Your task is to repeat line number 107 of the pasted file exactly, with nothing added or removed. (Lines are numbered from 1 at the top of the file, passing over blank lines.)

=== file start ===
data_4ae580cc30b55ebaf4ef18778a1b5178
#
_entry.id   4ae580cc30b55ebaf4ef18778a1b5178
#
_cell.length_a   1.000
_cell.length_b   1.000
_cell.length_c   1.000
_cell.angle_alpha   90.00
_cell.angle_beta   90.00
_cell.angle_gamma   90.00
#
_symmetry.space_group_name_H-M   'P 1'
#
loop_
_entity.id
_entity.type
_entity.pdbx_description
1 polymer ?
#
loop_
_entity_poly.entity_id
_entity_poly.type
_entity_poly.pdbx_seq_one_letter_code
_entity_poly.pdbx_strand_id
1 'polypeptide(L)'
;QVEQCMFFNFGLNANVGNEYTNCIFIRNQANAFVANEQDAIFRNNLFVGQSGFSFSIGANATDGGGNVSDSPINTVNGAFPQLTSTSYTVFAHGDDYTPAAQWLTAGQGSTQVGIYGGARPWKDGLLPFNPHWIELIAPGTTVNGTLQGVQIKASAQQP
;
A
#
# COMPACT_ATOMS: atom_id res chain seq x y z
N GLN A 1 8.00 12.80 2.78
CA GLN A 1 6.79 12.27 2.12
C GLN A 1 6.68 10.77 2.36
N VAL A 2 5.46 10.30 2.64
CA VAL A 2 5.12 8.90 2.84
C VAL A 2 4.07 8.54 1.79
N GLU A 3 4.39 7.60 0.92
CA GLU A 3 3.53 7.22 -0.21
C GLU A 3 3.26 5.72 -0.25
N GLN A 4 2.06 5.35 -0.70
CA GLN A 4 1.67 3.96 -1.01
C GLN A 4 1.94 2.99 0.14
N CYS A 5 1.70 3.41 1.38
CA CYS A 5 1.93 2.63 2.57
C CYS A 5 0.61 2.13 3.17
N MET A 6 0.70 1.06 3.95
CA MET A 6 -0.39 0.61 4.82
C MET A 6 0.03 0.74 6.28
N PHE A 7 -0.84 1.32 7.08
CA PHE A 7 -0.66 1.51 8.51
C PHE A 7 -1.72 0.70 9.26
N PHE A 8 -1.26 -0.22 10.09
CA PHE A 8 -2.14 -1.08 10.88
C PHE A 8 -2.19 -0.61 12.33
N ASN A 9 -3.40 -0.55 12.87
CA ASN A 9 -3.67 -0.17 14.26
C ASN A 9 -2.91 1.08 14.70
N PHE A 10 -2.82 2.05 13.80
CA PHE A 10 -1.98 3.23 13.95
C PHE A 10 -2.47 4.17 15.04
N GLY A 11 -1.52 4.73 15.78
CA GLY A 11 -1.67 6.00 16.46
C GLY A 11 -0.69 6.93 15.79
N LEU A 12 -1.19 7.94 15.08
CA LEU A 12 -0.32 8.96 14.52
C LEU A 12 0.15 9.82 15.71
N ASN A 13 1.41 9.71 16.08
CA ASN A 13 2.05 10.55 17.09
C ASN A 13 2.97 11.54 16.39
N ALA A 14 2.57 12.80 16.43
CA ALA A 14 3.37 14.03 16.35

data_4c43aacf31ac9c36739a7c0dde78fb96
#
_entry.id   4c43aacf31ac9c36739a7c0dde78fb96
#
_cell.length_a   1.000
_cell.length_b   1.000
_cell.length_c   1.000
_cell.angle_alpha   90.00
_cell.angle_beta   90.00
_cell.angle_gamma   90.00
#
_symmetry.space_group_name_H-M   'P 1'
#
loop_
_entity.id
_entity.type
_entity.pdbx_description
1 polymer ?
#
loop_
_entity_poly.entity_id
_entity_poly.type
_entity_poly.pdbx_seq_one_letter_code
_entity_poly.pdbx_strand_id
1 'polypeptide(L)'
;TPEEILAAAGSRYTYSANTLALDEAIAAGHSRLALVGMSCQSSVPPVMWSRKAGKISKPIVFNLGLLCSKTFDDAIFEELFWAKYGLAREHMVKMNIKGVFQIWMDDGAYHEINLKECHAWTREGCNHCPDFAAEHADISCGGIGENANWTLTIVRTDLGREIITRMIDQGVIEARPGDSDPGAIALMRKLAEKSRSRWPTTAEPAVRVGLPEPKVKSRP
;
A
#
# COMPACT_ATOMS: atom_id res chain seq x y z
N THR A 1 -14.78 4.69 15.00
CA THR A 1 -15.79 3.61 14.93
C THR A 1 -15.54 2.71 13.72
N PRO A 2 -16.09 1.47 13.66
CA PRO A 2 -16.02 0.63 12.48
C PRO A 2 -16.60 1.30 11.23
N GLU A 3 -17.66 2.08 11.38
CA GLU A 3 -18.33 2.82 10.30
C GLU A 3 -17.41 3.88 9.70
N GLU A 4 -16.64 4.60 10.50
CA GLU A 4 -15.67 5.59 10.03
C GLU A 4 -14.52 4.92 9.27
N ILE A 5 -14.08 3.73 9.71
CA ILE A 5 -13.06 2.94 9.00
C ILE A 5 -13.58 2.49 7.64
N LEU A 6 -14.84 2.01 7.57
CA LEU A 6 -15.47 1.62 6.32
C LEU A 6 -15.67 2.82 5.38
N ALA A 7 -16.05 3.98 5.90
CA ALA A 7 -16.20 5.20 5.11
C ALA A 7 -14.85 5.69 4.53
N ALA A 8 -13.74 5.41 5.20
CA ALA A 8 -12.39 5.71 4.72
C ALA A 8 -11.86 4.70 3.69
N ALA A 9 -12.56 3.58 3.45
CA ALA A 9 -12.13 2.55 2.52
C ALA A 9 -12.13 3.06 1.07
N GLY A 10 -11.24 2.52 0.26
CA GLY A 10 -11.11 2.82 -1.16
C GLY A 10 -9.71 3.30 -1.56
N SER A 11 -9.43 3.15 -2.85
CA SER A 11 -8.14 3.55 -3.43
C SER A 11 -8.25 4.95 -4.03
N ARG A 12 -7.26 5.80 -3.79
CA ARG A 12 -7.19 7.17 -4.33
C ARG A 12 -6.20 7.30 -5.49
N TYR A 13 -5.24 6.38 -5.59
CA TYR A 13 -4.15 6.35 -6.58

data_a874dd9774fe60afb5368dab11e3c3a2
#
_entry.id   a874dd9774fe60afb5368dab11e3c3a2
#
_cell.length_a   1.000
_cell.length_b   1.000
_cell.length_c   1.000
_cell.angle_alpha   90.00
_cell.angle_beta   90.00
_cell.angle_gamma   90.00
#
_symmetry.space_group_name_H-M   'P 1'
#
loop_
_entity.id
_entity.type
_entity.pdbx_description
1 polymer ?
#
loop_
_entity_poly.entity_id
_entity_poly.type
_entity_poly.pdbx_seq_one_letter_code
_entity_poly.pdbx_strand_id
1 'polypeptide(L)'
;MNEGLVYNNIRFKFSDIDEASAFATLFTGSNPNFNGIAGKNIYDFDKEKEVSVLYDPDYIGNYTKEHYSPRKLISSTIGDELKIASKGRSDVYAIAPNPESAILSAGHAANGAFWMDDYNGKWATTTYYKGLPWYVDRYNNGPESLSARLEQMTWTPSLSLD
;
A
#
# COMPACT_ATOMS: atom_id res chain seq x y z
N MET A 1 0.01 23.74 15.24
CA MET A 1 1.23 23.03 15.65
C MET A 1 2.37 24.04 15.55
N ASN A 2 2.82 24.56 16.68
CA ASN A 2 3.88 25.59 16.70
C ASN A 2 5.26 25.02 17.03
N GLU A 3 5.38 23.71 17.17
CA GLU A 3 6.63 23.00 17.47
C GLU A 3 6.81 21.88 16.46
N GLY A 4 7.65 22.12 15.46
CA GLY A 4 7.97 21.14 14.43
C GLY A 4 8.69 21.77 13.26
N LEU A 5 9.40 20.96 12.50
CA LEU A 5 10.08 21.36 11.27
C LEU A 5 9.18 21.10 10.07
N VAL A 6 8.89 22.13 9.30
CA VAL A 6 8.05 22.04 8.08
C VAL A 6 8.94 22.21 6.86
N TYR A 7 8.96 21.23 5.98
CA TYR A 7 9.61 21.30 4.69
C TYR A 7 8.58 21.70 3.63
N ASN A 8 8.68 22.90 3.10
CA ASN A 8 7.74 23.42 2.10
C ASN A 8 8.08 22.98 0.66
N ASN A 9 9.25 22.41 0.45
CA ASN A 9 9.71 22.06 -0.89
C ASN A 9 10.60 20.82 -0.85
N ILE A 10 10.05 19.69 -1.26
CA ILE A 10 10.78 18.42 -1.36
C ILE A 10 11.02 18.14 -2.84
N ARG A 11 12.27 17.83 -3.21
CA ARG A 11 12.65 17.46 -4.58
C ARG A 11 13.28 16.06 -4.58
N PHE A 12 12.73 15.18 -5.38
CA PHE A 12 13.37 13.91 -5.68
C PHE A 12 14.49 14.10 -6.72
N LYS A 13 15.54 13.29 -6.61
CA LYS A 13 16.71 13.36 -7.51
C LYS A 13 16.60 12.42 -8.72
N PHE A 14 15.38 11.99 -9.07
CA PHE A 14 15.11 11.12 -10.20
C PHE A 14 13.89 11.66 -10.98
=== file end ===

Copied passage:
C PRO A 2 -16.60 1.30 11.23